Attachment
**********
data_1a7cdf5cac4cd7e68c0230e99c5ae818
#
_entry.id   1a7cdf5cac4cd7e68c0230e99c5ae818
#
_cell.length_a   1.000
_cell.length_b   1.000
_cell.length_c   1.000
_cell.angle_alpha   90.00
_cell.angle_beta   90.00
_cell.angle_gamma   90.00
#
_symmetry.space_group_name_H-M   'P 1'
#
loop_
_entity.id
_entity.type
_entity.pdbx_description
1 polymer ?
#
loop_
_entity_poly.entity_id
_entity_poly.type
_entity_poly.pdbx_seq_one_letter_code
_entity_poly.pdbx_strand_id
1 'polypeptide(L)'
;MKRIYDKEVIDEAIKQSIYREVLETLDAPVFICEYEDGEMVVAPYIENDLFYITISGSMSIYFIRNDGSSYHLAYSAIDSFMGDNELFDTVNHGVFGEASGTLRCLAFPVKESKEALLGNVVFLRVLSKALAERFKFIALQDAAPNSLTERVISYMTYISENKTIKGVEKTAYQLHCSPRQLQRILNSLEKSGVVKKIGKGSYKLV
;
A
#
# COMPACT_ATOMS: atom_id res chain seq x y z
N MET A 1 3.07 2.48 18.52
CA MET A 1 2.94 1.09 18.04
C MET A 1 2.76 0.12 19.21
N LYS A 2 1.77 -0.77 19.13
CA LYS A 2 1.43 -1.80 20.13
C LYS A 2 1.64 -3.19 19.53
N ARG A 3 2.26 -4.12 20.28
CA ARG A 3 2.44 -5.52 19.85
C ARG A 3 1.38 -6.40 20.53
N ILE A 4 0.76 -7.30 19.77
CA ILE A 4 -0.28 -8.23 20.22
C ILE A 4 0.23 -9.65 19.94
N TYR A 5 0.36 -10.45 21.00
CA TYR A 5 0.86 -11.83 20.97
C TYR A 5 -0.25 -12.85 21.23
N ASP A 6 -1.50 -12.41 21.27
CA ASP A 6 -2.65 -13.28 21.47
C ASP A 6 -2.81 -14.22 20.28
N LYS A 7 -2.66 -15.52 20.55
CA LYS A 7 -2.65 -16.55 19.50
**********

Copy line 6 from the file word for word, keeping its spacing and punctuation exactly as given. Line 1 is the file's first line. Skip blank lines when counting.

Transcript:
_cell.length_b   1.000